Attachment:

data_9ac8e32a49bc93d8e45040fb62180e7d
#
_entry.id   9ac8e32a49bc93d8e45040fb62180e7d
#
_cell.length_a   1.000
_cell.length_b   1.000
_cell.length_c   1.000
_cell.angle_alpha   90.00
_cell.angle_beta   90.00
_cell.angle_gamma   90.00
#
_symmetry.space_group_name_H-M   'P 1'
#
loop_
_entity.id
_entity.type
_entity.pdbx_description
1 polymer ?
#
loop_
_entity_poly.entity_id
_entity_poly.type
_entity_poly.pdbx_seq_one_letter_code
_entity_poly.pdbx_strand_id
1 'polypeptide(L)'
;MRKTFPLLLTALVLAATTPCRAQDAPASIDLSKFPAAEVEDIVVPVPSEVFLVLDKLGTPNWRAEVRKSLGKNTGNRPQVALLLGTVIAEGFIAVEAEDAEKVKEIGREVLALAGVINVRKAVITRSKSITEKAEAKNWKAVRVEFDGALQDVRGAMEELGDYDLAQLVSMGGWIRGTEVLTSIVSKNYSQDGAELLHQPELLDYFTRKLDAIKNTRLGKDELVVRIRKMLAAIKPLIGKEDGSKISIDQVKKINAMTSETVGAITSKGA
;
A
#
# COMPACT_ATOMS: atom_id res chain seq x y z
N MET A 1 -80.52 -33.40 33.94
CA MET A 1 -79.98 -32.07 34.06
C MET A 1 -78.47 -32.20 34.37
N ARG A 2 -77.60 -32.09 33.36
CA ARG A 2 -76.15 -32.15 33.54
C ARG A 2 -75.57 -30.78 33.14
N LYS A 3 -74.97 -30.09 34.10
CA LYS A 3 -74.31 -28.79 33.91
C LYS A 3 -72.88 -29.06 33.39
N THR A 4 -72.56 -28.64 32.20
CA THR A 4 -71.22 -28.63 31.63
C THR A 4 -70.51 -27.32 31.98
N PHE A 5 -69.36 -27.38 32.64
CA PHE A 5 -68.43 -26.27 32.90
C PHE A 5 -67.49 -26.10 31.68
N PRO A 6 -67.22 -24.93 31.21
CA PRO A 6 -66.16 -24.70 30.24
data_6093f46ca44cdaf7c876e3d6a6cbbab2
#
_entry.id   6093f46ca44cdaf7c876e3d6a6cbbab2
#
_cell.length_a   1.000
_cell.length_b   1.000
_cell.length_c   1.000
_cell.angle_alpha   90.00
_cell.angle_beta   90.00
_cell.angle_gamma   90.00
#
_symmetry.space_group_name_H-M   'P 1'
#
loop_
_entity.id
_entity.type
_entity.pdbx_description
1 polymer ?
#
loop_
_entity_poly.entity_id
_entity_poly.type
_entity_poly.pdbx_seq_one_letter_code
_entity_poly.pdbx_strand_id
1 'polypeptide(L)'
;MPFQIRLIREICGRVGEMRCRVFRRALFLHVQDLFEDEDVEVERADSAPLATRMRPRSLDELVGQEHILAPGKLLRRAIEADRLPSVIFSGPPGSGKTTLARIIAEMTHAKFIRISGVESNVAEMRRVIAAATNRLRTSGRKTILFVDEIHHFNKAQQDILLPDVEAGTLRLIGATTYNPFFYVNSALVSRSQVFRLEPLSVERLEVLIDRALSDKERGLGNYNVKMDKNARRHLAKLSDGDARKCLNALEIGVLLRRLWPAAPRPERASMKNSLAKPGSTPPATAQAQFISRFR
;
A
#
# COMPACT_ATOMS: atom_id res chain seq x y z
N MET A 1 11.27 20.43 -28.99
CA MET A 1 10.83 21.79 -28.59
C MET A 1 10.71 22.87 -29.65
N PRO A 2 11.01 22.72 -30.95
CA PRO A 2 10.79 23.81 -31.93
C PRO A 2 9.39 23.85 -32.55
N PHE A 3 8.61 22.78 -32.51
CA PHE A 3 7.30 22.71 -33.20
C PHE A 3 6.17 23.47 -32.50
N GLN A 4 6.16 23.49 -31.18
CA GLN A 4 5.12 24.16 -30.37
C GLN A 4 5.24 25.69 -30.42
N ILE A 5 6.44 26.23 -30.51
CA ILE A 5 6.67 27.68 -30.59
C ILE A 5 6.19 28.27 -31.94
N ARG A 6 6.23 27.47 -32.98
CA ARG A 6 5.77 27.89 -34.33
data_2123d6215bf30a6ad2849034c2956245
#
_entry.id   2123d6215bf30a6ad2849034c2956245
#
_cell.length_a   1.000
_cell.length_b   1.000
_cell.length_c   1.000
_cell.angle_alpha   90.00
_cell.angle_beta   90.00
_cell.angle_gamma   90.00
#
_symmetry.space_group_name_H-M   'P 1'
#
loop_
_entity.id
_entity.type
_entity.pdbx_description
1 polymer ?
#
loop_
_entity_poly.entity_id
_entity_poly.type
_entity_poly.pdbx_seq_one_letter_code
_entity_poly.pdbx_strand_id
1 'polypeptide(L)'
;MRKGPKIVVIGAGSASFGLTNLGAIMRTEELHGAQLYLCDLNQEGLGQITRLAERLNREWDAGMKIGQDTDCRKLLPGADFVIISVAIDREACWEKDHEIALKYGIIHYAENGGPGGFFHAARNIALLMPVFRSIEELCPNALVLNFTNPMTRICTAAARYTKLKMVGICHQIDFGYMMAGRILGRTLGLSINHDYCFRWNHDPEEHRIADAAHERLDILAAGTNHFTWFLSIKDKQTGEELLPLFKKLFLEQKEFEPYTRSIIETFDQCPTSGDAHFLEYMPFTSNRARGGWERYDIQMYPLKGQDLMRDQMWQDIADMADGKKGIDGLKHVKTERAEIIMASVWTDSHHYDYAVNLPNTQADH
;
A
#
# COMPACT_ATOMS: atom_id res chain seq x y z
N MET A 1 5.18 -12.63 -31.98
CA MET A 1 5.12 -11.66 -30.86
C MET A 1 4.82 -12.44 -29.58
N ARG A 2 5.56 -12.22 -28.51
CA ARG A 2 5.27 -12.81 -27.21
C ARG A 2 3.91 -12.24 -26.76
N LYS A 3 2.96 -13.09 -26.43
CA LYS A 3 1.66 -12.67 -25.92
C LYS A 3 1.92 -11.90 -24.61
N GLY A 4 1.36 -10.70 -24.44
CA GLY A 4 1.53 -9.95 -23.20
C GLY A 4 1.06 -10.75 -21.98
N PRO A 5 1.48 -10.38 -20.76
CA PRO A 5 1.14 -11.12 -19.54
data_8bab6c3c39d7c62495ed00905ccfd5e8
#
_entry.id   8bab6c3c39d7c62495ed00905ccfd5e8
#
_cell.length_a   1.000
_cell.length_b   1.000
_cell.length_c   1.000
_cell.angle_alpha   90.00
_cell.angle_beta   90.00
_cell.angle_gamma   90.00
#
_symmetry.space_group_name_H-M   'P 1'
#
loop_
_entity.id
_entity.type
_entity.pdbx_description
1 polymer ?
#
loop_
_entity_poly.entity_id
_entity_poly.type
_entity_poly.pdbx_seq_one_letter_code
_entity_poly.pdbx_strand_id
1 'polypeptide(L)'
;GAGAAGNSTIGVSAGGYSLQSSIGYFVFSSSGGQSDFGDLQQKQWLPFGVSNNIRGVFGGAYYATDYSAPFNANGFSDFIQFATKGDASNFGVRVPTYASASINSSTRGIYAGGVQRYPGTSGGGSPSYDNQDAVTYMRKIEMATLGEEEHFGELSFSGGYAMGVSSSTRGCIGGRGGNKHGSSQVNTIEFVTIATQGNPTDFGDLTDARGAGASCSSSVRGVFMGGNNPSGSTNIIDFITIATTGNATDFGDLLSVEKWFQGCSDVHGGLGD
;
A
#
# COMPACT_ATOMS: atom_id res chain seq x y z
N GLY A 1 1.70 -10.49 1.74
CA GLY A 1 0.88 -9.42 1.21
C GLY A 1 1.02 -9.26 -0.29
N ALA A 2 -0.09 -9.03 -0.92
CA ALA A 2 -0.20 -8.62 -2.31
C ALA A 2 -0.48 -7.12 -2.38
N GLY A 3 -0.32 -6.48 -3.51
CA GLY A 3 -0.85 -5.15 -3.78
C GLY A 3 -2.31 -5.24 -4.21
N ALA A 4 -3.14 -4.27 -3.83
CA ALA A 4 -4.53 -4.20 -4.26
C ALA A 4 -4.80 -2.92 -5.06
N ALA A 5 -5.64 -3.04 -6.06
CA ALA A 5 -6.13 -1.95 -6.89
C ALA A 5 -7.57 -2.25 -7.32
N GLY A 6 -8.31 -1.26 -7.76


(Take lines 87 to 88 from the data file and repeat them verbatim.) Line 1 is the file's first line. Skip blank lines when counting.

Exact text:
N GLN A 4 6.16 23.49 -31.18
CA GLN A 4 5.12 24.16 -30.37